Japan is set to embark on an exciting venture, enabling startups to access vital funding through the sale of digital assets, such as cryptocurrency, rather than traditional stock offerings. This groundbreaking move will open up new horizons for emerging companies involved in blockchain technology, expanding their funding options significantly.
This transformative shift is poised to broaden the scope of assets available to limited partnerships. Conventionally, venture capital firms employ limited partnerships to pool resources with other entities for investments in startups, thereby limiting their exposure to the capital invested. Presently, Japan confines limited partnerships to traditional assets such as shares, stock options, and security tokens defined by Japanese securities law. However, this impending rule change will introduce various tokens and crypto assets to this list, ushering in a new era of investment that has previously been underdeveloped in the country.
The Japanese government is committed to pushing this initiative forward and aims to submit the necessary legal revisions to parliament as early as 2024.
In stark contrast to conventional shares, blockchain-based tokens can be swiftly created without the need for intermediaries like brokerages. Consequently, fundraising through digital assets is primarily embraced by companies at the forefront of next-generation Web3 technologies, including blockchain.
In 2022, Web3 startups globally secured an impressive $15.1 billion in funding, marking a staggering 15-fold increase from the 2018 total, as reported by CB Insights. Despite a temporary dip in funding during the latter half of 2022, partly attributed to the FTX cryptocurrency exchange collapse, the trend has rebounded since the first quarter of 2023.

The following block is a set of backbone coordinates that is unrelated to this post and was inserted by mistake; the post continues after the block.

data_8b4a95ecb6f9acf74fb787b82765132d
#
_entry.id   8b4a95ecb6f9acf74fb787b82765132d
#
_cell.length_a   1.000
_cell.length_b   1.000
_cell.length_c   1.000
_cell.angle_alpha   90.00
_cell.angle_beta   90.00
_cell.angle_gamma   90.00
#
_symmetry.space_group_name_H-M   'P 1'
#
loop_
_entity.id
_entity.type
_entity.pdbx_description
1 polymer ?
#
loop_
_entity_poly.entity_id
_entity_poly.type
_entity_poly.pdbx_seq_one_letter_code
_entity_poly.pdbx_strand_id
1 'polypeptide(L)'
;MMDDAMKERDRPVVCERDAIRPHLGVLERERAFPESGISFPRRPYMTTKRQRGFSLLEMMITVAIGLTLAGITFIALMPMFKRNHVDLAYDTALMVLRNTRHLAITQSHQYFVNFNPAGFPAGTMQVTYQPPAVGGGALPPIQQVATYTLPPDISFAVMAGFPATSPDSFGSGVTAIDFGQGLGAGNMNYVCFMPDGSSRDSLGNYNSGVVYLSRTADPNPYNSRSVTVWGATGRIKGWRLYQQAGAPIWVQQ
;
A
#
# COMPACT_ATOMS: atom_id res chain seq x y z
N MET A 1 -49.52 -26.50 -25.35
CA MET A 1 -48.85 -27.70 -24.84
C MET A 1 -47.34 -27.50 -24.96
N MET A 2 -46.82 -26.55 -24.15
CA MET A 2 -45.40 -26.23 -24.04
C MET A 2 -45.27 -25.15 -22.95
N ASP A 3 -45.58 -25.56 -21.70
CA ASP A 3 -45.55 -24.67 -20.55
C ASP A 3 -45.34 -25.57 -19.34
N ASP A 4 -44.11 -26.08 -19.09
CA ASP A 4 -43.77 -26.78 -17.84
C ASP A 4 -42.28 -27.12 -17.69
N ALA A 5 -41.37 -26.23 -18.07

Several Japanese companies, such as HashPalette, a prominent blockchain developer, have successfully raised substantial amounts through token offerings. However, the previous restrictions preventing limited partnerships from investing in tokens had hindered Japanese venture capital firms and institutional investors from capitalizing on the remarkable growth of Web3 companies.
In response to these limitations, some startups had resorted to issuing tokens in Singapore or Dubai. On the venture capital front, Japan’s Skyland Ventures had turned to investments in tokens overseas via a Singapore-based subsidiary.
Furthermore, the Japanese government is contemplating revisions to the tax code for fiscal years 2024 and beyond. These revisions aim to exempt crypto assets and tokens from taxes on unrealized gains based on market value, which had deterred some potential investors from entering this dynamic field.
Venture capital firms have been advocating for these changes for a considerable time. While the revision of the limited partnership law represents a significant milestone, it is acknowledged that it alone may not trigger a substantial surge in fundraising through virtual currencies, as noted by B Dash Ventures.
Japan also harbors plans to eliminate restrictions compelling limited partnerships to invest more than half of their capital domestically. By doing so, the government hopes to provide more investment opportunities, bolster profitability, and enable these firms to allocate more capital to domestic startup ventures. This multifaceted approach is set to invigorate the Japanese investment landscape, propelling the nation into the forefront of blockchain technology and digital asset financing.